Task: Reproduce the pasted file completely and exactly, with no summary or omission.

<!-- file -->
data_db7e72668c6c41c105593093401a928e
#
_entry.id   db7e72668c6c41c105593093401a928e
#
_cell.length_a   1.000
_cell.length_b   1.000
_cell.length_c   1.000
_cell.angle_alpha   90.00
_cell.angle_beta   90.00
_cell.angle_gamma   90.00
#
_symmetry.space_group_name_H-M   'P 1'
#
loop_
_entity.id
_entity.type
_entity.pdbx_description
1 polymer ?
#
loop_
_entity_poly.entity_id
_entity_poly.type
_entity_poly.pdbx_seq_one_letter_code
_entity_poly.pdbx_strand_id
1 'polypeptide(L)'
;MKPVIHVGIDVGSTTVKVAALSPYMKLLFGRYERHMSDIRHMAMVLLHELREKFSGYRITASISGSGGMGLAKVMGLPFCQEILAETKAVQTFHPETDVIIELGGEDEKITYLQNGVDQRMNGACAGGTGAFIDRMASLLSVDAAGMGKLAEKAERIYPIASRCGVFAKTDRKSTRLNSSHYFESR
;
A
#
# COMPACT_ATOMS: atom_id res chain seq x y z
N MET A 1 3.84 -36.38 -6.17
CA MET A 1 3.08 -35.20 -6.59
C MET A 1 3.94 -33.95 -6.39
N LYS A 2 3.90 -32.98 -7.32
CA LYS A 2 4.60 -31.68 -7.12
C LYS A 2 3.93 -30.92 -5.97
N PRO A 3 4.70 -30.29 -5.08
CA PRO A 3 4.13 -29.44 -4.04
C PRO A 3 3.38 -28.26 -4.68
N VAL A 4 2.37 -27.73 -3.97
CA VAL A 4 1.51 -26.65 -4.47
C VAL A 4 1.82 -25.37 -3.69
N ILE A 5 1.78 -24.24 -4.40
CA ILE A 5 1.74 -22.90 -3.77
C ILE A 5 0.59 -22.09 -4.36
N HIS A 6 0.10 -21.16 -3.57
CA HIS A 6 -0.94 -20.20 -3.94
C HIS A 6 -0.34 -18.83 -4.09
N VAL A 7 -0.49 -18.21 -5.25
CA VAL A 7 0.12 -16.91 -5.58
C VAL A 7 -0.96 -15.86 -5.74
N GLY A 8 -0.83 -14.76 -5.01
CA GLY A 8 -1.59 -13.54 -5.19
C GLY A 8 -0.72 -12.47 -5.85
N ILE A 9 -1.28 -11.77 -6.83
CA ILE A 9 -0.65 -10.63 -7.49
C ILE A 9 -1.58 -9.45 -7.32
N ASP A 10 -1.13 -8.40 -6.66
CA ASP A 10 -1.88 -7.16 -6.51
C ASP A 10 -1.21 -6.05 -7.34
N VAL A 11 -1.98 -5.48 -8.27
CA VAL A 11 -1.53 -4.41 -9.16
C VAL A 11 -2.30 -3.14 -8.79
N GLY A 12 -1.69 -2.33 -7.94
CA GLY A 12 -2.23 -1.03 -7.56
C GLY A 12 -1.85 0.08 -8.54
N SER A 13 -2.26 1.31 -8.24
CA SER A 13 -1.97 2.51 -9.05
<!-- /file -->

data_db7e72668c6c41c105593093401a928e
#
_entry.id   db7e72668c6c41c105593093401a928e
#
_cell.length_a   1.000
_cell.length_b   1.000
_cell.length_c   1.000
_cell.angle_alpha   90.00
_cell.angle_beta   90.00
_cell.angle_gamma   90.00
#
_symmetry.space_group_name_H-M   'P 1'
#
loop_
_entity.id
_entity.type
_entity.pdbx_description
1 polymer ?
#
loop_
_entity_poly.entity_id
_entity_poly.type
_entity_poly.pdbx_seq_one_letter_code
_entity_poly.pdbx_strand_id
1 'polypeptide(L)'
;MKPVIHVGIDVGSTTVKVAALSPYMKLLFGRYERHMSDIRHMAMVLLHELREKFSGYRITASISGSGGMGLAKVMGLPFCQEILAETKAVQTFHPETDVIIELGGEDEKITYLQNGVDQRMNGACAGGTGAFIDRMASLLSVDAAGMGKLAEKAERIYPIASRCGVFAKTDRKSTRLNSSHYFESR
;
A
#
# COMPACT_ATOMS: atom_id res chain seq x y z
N MET A 1 3.84 -36.38 -6.17
CA MET A 1 3.08 -35.20 -6.59
C MET A 1 3.94 -33.95 -6.39
N LYS A 2 3.90 -32.98 -7.32
CA LYS A 2 4.60 -31.68 -7.12
C LYS A 2 3.93 -30.92 -5.97
N PRO A 3 4.70 -30.29 -5.08
CA PRO A 3 4.13 -29.44 -4.04
C PRO A 3 3.38 -28.26 -4.68
N VAL A 4 2.37 -27.73 -3.97
CA VAL A 4 1.51 -26.65 -4.47
C VAL A 4 1.82 -25.37 -3.69
N ILE A 5 1.78 -24.24 -4.40
CA ILE A 5 1.74 -22.90 -3.77
C ILE A 5 0.59 -22.09 -4.36
N HIS A 6 0.10 -21.16 -3.57
CA HIS A 6 -0.94 -20.20 -3.94
C HIS A 6 -0.34 -18.83 -4.09
N VAL A 7 -0.49 -18.21 -5.25
CA VAL A 7 0.12 -16.91 -5.58
C VAL A 7 -0.96 -15.86 -5.74
N GLY A 8 -0.83 -14.76 -5.01
CA GLY A 8 -1.59 -13.54 -5.19
C GLY A 8 -0.72 -12.47 -5.85
N ILE A 9 -1.28 -11.77 -6.83
CA ILE A 9 -0.65 -10.63 -7.49
C ILE A 9 -1.58 -9.45 -7.32
N ASP A 10 -1.13 -8.40 -6.66
CA ASP A 10 -1.88 -7.16 -6.51
C ASP A 10 -1.21 -6.05 -7.34
N VAL A 11 -1.98 -5.48 -8.27
CA VAL A 11 -1.53 -4.41 -9.16
C VAL A 11 -2.30 -3.14 -8.79
N GLY A 12 -1.69 -2.33 -7.94
CA GLY A 12 -2.23 -1.03 -7.56
C GLY A 12 -1.85 0.08 -8.54
N SER A 13 -2.26 1.31 -8.24
CA SER A 13 -1.97 2.51 -9.05